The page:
What happened to R2P? by Lea Ledwon, Germany/ Israel


Is there such a thing as the Responsibility to Protect? And if so, who is responsible for protecting whom? Clearly, there is no consensus on this issue. For some, state sovereignty is absolutely sacred, for others the protection of civilians dying because their regime cannot protect them or is the perpetrator itself, can override this sanctity. What is it that we, yes we humans, are supposed to do when internal conflicts arise?

The Syrian civil war has caused more than 100,000 casualties and thus far, nothing has been done by the United Nations, the international community in general and the regional Arab powers, which is why a great number of people once again address the inability of action against manslaughter.

The UN established R2P in 2005 after the Rwandan genocide had shocked the world and proved the international community’s insufficient organization against crimes against humanity. We cannot ignore the fact that we live in an intertwined world, complete state sovereignty doesn’t exist anymore. With the advent of human rights, we also received duties and responsibilities. In cases of severe violations of these rights, those who are capable of doing so must act and protect.

The people of Syria find themselves in great danger. Every single day, around 5000 civilians leave their country. Many of them are children who no longer have a home. Staying means suffering from chemical weapon attacks, which cause absolutely inhumane suffering. And what about those “conventional weapons”, we have labeled as legal? Some of them kill hundreds if not thousands of people at once. Delivering conventional weapons to other countries, indirectly entering their sovereign territory is broadly accepted by the international community but what about dealing with the consequences? We are good at arming but bad at disarming.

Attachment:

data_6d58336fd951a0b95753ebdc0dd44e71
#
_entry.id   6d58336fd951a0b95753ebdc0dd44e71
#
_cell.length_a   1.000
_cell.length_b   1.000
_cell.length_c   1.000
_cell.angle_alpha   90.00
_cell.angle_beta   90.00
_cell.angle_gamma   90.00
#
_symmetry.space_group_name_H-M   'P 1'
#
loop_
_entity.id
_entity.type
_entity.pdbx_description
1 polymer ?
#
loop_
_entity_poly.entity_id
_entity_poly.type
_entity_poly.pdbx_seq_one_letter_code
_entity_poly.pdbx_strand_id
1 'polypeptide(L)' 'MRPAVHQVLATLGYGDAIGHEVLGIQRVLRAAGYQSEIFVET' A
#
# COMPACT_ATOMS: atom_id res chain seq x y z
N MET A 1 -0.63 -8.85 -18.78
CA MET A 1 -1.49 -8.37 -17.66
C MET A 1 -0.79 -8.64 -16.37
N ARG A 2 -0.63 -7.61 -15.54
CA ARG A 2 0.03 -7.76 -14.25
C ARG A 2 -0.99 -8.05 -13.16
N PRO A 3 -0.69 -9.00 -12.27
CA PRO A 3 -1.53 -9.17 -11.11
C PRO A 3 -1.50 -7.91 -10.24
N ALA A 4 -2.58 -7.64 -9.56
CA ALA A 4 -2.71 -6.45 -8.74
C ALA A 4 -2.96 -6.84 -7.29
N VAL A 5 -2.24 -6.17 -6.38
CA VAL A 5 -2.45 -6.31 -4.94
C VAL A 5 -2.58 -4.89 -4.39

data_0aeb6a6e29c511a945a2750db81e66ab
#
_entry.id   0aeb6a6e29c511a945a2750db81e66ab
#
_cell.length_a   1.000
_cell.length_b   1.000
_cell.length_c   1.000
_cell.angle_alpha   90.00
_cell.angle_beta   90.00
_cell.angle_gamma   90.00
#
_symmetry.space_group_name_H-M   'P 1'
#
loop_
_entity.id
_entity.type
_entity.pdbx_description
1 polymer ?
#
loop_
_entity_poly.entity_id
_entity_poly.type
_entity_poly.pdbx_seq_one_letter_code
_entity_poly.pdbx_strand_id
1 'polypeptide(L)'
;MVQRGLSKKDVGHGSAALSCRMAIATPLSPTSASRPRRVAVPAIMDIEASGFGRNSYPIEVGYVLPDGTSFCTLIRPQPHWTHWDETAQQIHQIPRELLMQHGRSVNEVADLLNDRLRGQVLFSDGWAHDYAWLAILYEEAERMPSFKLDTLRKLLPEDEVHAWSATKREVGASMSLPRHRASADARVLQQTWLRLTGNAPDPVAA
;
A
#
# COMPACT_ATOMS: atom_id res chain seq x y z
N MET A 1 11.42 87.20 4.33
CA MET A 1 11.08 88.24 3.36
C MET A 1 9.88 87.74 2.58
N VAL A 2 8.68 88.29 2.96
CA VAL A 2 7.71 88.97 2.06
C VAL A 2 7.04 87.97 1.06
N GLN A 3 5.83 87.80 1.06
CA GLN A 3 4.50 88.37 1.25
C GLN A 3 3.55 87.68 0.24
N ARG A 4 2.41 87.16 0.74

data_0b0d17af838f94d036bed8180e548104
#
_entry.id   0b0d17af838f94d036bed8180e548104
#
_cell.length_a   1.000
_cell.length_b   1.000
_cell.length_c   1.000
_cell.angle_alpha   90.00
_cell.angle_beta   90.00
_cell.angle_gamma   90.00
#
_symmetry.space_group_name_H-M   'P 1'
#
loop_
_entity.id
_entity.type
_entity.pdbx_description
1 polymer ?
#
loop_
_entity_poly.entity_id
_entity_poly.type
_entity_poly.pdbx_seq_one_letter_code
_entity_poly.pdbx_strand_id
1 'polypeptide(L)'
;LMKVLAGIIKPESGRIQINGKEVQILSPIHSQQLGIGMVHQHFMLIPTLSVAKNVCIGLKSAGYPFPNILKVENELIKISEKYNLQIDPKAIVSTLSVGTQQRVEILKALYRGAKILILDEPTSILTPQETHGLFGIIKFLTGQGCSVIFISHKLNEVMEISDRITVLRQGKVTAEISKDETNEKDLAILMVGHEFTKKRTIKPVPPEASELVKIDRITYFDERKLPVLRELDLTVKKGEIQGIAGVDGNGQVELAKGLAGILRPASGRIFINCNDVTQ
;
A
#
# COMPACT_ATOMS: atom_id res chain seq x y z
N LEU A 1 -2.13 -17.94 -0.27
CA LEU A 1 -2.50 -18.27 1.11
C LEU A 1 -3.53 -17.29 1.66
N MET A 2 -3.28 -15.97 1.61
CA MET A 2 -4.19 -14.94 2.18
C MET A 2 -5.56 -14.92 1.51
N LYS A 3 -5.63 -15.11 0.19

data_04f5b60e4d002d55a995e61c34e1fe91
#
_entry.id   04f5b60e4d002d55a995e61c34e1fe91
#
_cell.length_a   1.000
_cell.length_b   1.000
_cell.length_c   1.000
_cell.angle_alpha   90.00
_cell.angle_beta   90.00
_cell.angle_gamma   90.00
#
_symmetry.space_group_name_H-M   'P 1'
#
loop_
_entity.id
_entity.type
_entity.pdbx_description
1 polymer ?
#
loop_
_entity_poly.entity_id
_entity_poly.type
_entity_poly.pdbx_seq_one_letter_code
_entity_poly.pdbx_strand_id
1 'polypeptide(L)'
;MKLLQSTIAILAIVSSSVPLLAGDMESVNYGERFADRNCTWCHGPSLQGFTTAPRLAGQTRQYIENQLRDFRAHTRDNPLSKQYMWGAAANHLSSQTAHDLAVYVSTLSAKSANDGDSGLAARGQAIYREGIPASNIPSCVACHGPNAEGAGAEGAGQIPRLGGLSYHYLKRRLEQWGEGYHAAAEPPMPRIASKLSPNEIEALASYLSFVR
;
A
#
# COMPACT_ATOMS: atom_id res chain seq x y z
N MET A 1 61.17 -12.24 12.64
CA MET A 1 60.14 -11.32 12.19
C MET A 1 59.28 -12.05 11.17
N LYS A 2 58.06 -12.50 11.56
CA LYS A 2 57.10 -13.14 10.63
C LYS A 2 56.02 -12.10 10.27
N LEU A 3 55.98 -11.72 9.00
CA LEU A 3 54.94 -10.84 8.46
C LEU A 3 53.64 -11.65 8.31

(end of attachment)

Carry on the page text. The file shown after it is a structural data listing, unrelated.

Protecting doesn’t necessarily mean military intervention but it can, if other possibilities have been exhausted and there is no reason to believe that a non-military intervention will solve the conflict. Protecting can be accepting endangered civilians to take refuge in one’s country. Protection means making a serious diplomatic effort to ease the tension. For a person who generally has an aversion to war this is difficult to say. But I will do it anyway: I believe that in the case of Syria a multinational force has to use limited military means to stop the ongoing manslaughter. The international community started intervening a long time ago, by arming the governments and its opponents and thus taking sides, now it will also need to bear the consequences.

Once again the United Nations proves unable to react. In theory the Responsibility to Protect paradigm might be a reasonable solution to severe crimes against humanity, but it remains solely a norm, a suggestion. In practice there is no possibility for implementation because of the great divisions between international actors, who all have their own personal interests in the conflict. Therefore, in specific cases, there is no other possibility than the creation of a multinational force which efficiently and proportionally brings an end to the suffering. In the case of Syria, this will likely have to involve the United States due to their military strength, even though making the decision to enter another country in the Middle East needs to be made very cautiously, especially after the failures of Afghanistan and Iraq. Syria is different and so should be its mandate. At the same time, the intervention should not be American only, but rather a combined one including other Arab countries. We need to overcome the divisions between West and East, North and South. When human rights violations are great, we need to unite in order to fulfill our duties. And countries who are not willing to intervene militarily, should find other ways to support aggrieved peoples. European state officials express their deep sorrow about Syria but fail to take action. The borders remain closed for Syrian refugees who have no other choice than to leave the country. Words of condolences won’t help; it is time to act, it is time to protect!

Lea Ledwon,

YaLa Young Leaders

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